Japan's jobless rate fell unexpectedly for the first time in seven months in August while consumer spending rose, data showed Friday, boosting hopes the economy is healing after its worst slump in decades.
Massive stimulus spending and rebounding exports are nursing the world's number two economy back to health, but there is a risk that the recovery may stall at some point as the impact of pump-priming measures fade, analysts said.
The jobless rate fell to 5.5 percent in August, from a record high of 5.7 percent in July, the government said. The improvement surprised markets, which had anticipated a figure of 5.8 percent.
"The job market is still bad but is coming out of the worst period," said UBS economist Takuji Aida.
Even so the unemployment rate will stay high for a country that once boasted a job-for-life culture, he said.
The number of people out of work stood at 3.61 million in August, up 890,000 from the same month of 2008 -- the 10th straight year-on-year increase.
Household spending rose by 2.6 percent in August from a year earlier, reversing a drop of 2.0 percent in July, the government said.
Together with the drop in the jobless rate and a rise in retail sales, "the spending number raised a possibility that the state of the household sector has improved more than we had expected," said JP Morgan economist Masamichi Adachi.
But "it looks too early to judge that the households are now gaining strength," he added, noting that the effect of stimulus measures would eventually fade.
Pedestrians are seen crossing a street in downtown Tokyo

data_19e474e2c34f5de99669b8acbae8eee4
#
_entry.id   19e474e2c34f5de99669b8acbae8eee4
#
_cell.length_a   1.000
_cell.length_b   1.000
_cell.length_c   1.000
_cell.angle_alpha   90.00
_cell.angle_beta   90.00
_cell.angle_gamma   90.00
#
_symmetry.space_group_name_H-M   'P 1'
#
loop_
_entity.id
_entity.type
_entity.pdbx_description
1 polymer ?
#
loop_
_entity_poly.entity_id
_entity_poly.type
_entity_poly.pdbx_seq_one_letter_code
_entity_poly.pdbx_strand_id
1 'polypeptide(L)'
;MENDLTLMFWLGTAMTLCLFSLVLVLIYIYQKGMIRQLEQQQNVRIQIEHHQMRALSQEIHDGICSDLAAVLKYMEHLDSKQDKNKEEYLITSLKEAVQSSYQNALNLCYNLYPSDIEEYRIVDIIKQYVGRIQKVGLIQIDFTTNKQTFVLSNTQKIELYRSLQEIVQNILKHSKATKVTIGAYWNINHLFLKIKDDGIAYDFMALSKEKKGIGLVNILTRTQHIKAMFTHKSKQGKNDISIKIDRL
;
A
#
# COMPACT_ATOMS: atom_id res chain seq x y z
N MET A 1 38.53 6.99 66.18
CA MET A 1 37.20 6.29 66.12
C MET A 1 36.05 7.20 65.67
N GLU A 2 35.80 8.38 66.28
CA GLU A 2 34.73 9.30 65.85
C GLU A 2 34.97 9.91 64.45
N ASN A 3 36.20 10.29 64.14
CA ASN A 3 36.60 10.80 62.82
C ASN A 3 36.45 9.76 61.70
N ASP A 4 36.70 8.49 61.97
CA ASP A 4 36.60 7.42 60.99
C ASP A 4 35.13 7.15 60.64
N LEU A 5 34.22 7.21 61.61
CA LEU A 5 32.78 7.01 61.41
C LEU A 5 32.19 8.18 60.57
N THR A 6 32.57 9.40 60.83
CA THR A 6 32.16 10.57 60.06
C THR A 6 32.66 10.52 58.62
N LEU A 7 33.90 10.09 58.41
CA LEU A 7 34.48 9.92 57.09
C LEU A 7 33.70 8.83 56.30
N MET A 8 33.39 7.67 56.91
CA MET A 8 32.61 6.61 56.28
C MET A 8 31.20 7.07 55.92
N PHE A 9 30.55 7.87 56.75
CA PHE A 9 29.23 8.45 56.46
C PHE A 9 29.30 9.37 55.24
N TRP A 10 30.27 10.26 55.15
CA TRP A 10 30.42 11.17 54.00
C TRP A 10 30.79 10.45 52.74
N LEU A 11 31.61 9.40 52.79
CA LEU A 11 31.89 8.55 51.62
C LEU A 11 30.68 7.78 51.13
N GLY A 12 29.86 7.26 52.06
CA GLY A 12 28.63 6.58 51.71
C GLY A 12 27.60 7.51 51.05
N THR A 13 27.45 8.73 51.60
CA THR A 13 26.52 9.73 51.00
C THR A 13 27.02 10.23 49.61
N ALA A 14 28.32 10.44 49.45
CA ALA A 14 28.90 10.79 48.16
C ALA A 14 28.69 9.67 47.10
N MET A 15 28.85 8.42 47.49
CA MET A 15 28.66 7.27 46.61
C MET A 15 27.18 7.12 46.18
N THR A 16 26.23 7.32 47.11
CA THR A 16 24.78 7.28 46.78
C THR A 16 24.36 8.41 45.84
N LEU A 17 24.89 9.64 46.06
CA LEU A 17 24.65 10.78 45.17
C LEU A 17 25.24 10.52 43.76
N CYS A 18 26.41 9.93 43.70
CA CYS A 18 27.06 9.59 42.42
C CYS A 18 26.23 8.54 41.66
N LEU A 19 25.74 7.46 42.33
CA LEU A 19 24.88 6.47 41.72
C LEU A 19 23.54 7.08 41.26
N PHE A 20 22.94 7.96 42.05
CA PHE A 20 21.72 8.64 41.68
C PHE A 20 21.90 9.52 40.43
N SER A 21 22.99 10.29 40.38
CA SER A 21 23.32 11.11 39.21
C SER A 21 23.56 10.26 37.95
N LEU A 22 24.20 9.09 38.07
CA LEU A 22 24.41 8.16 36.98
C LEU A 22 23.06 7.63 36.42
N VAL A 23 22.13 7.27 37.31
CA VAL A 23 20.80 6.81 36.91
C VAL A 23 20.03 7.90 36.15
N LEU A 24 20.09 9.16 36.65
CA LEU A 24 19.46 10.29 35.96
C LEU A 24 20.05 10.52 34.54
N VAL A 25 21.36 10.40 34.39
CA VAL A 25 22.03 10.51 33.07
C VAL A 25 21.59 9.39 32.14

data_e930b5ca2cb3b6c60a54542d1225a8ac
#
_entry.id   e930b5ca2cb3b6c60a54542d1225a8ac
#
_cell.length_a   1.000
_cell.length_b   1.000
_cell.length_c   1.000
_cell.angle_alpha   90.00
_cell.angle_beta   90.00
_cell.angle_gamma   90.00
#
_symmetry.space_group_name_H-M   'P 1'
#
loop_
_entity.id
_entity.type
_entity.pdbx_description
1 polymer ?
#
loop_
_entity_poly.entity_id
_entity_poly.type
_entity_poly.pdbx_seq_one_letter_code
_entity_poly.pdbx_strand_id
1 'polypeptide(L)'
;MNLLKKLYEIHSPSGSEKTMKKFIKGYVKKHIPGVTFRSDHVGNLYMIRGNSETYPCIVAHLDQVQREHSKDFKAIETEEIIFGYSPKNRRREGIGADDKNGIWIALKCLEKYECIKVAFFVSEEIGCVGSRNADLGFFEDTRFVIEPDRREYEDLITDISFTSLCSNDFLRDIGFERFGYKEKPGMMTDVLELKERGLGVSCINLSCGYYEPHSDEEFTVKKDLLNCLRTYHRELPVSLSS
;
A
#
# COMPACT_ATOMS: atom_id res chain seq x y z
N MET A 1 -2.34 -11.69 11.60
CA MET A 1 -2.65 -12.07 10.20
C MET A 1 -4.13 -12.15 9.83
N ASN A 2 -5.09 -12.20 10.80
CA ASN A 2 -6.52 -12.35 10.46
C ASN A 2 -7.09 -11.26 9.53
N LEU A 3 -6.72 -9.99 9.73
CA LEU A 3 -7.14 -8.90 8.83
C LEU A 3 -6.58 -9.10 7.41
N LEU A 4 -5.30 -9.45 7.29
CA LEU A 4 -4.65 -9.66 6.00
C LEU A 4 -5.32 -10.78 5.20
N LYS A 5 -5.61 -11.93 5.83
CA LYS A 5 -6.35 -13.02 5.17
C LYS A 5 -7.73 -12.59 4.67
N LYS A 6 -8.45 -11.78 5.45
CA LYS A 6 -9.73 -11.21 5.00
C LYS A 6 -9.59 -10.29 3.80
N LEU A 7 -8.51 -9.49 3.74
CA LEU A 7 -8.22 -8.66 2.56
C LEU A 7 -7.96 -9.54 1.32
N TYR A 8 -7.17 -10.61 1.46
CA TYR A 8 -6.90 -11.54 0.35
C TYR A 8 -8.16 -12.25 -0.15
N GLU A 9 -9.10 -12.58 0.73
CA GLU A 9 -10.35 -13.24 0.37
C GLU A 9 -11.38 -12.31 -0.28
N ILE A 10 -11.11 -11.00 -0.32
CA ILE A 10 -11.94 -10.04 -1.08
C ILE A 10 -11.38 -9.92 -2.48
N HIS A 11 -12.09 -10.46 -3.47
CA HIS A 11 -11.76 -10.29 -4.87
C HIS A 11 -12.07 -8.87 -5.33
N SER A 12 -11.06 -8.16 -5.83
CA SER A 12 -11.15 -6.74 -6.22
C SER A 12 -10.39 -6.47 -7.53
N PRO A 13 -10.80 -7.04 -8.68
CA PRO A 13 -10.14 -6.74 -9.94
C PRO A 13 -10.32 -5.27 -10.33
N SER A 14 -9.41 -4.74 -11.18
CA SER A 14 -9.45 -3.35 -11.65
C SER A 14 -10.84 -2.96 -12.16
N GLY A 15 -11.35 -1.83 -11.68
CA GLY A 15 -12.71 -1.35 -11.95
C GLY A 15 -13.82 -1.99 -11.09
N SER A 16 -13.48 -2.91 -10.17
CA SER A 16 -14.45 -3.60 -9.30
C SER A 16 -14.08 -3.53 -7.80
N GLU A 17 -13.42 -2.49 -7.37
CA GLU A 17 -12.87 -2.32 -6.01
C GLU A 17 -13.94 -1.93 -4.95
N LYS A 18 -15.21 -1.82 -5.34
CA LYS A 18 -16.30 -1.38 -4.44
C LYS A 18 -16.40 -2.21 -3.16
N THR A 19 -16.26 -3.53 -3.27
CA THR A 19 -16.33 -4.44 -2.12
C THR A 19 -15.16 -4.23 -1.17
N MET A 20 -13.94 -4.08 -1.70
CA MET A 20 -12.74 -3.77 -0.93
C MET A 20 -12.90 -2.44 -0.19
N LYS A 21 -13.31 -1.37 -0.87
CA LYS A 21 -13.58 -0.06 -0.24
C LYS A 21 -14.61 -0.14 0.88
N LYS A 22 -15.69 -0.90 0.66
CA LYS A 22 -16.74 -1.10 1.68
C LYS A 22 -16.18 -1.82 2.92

While the job market slump appears to be easing slightly, conditions remain tough for people looking for work, with only 42 offers for every 100 jobseekers in August, matching a record low set in July.
There are concerns that unemployment could worsen again later this year as firms continue to restructure and as the effect of pump-priming measures such as government incentives to buy cars in Japan and overseas begin to wear off.
The jobless rate may rise to as high as 6.0 percent by the end of the year, said Susumu Kato, chief Japan economist at the Calyon investment bank.
"August labour market indicators appeared to stop worsening but this can't be understood as a turnaround in job market conditions," he warned.
However, "recent sustained gains in industrial production could help to increase employment among some manufacturing sectors," he said.
Japan's factory output rose for a sixth straight month in August, the longest unbroken expansion in 12 years, earlier data showed.
Many Japanese companies, particularly exporters, moved swiftly to cut jobs and production in response to a slump in demand caused by the global economic downturn.
Some companies are now starting to hire again after the economy grew in April-June for the first time in five quarters.
Toyota Motor said this week that it would take on 1,600 temporary workers because sales were recovering more strongly than expected.
But deflation remains a worry for Japan and domestic demand is relatively subdued, weighed down by weak wages and people's fears of losing their jobs.
Average household income fell 2.0 percent in August from a year earlier, following a 0.2 percent rise in July.
The results of the Bank of Japan's closely watched Tankan business survey showed Thursday that corporate executives were less gloomy for a second straight quarter but the outlook for profits and investment remains bleak.